Complimenting the small nature of the film is the buddy relationship between Tim and Pikachu. Justice Smith gives a grounded, believable performance as Tim, as he is able to play the character who deliberately downplays the wonder of seeing the fantasy that is Pokemon while conveying the trauma of his alienation; all without being a dull, party pooper of a lead. Ryan Reynolds is a joy as Pikachu and while comparisons to a kiddie-version of Deadpool (2016) are inevitable, he does lend a sweet side to the role whilst making his constant quips endearing (if not completely funny) due to how it adheres to his character. It is because of the bond between the two that the dramatic stakes work as well as it does, particularly when a poignant revelation is revealed in the conclusion.

It is a shame that the supporting characters are given the short shrift. Kathryn Newton, who was such a bright, bubbly presence in the teen-comedy Blockers (2018), is not given much to do as the intrepid reporter besides being animated (pun intended). While Rita Ora (playing essentially the Baroness von Plot Exposition role), Suki Waterhouse (in a wordless role that could’ve been played by anyone), Chris Geere (over-the-top in a brash performance) and Ken Watanabe (lending some credibility to the part) barely register in their scant amounts of screentime while Bill Nighy does the paycheck Bill Nighy performance, where he looks forlorn while intermittently exuding some much-needed presence.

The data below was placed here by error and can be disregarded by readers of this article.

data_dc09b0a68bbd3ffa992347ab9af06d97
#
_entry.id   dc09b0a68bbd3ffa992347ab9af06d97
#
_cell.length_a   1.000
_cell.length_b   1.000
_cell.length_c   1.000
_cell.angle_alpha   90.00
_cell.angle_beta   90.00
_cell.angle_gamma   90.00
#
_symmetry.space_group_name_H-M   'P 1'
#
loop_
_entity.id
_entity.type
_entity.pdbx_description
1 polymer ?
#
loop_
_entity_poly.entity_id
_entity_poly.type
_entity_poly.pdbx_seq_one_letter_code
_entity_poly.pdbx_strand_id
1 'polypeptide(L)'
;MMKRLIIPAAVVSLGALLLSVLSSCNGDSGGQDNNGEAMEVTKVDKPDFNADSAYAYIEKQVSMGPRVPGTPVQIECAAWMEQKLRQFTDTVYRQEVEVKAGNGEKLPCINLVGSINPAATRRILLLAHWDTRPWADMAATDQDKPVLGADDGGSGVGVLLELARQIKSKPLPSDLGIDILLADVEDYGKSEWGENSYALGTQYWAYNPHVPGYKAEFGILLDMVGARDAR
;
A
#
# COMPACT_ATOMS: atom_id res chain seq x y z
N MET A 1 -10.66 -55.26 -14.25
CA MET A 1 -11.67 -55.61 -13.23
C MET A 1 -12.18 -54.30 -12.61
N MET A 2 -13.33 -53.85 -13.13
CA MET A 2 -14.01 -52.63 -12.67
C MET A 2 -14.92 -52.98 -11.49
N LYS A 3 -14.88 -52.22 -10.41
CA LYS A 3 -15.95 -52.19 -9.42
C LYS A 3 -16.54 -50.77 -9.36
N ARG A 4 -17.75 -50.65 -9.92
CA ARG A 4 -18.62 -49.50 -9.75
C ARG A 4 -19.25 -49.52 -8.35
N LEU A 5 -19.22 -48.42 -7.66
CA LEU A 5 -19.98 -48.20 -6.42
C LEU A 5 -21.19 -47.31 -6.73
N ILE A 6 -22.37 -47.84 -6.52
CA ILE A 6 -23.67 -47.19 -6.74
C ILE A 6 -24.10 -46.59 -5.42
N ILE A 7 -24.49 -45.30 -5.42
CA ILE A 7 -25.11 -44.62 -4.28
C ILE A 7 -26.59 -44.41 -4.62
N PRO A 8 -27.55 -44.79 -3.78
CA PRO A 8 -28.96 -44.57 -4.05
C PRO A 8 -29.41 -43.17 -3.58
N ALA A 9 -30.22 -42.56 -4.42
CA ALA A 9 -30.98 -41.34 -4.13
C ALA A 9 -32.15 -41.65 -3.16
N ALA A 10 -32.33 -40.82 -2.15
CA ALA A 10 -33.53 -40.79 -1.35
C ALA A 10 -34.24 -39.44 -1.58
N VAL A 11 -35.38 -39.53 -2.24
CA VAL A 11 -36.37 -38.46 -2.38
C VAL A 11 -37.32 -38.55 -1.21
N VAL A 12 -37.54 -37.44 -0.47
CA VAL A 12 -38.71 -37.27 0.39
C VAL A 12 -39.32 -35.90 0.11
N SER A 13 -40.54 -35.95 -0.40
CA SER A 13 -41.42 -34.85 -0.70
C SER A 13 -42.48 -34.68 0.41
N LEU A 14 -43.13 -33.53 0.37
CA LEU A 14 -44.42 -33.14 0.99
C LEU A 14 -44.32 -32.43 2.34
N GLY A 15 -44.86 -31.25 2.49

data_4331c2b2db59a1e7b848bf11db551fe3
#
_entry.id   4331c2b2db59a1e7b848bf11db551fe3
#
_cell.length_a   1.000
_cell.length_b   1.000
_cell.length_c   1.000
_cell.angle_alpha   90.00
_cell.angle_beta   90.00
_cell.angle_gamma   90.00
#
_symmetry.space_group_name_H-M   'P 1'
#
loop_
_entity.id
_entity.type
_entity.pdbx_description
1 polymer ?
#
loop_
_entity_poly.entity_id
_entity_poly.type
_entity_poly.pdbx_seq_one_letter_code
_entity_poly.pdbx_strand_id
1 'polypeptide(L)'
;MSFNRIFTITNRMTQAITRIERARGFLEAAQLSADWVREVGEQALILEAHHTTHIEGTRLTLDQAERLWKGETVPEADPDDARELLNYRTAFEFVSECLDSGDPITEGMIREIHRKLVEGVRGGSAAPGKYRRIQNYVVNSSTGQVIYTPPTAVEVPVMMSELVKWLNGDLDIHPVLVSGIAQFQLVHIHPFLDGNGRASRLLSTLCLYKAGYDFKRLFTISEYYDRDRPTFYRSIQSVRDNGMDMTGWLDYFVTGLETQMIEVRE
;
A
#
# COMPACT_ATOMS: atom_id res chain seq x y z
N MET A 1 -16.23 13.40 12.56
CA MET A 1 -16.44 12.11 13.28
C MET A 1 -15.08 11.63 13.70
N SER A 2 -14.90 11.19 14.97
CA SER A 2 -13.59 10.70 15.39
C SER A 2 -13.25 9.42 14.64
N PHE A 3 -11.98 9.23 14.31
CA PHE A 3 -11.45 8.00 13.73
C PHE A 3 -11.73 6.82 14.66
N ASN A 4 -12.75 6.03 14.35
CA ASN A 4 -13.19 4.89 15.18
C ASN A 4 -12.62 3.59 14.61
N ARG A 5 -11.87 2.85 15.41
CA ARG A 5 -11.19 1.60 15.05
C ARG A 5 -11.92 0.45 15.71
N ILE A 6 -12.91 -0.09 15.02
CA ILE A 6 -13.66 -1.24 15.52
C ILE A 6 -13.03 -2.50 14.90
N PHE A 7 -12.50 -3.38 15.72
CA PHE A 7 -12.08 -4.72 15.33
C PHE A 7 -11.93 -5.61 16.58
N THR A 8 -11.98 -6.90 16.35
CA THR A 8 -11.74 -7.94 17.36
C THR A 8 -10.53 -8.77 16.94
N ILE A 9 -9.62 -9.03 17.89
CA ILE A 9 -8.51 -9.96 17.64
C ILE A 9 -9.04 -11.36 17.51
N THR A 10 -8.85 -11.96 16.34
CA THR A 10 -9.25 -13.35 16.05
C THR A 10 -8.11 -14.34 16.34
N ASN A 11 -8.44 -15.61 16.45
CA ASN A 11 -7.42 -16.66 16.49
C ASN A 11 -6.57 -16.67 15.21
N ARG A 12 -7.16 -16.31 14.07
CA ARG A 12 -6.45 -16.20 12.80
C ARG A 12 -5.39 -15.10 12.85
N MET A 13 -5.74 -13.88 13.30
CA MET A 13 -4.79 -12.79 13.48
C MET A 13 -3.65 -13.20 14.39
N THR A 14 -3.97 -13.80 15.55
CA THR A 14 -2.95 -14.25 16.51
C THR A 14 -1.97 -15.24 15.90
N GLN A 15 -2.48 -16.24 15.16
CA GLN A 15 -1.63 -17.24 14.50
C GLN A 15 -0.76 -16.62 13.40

In terms of the world-building, the settings and the creatures are beautifully realized on-screen. Most film adaptations of videogames or anime (and the like) are often left with choices that are double-edged when implemented. One of those choices is how fans want the entirety brought to life, which can result in egregious errors when translated to live-action. The other choice is to completely disregard the source material and come up with a version that is uniquely localized, which can result in outrage from faithful fans.

What Pokemon: Detective Pikachu does quite well is to adapt a lesser-known entry and establish a universe that compliments the Pokemon franchise, without the unfair expectations and creative restrictions that would burden the cast and crew. It is because of that decision, the film is able to succeed on its own two feet. It also does not suffer from large amounts of exposition needed to establish said world, which keeps the film down to a tight running time.

The 3D rendering of the Pokemon creatures themselves are spectacular to behold. They are given a certain sense of weight and tangibility, whilst never straying from the look of the original designs. The use of Pokemon in the film is wonderfully twisted at times, resulting in sights few would expect like the use of Mr. Mime in an interrogation scene as well as the use of Ditto in a menacing position.

The intricate and detailed production design by Nigel Phelps, the tactile and realistic cinematography by John Mathieson and especially the propulsive musical score by Henry Jackman (which manages to be respectful, retro, 8-bit and modern all at once) all compliment the immersion of the world and add to the fun, whilst downplaying the fan-service feel, because it all feels so real that you would want to live in it.

Overall, Pokemon: Detective Pikachu is a vibrant bundle of joy that manages to be both a good Pokemon movie as well as a great film based on a videogame. The latter praise may not mean much, but it definitely marks a step in the right direction.

 

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This review can be also seen at IMPULSE GAMER. Visit the site by pressing the picture above.

Cast: Ryan Reynolds, Justice Smith, Kathryn Newton, Suki Waterhouse, Omar Chaparro, Chris Geere, Ken Watanabe, Bill Nighy, Rita Ora
Director: Rob Letterman
Screenwriters: Dan Hernandez & Benji Samit, Rob Letterman, Derek Connolly, Nicole Perlman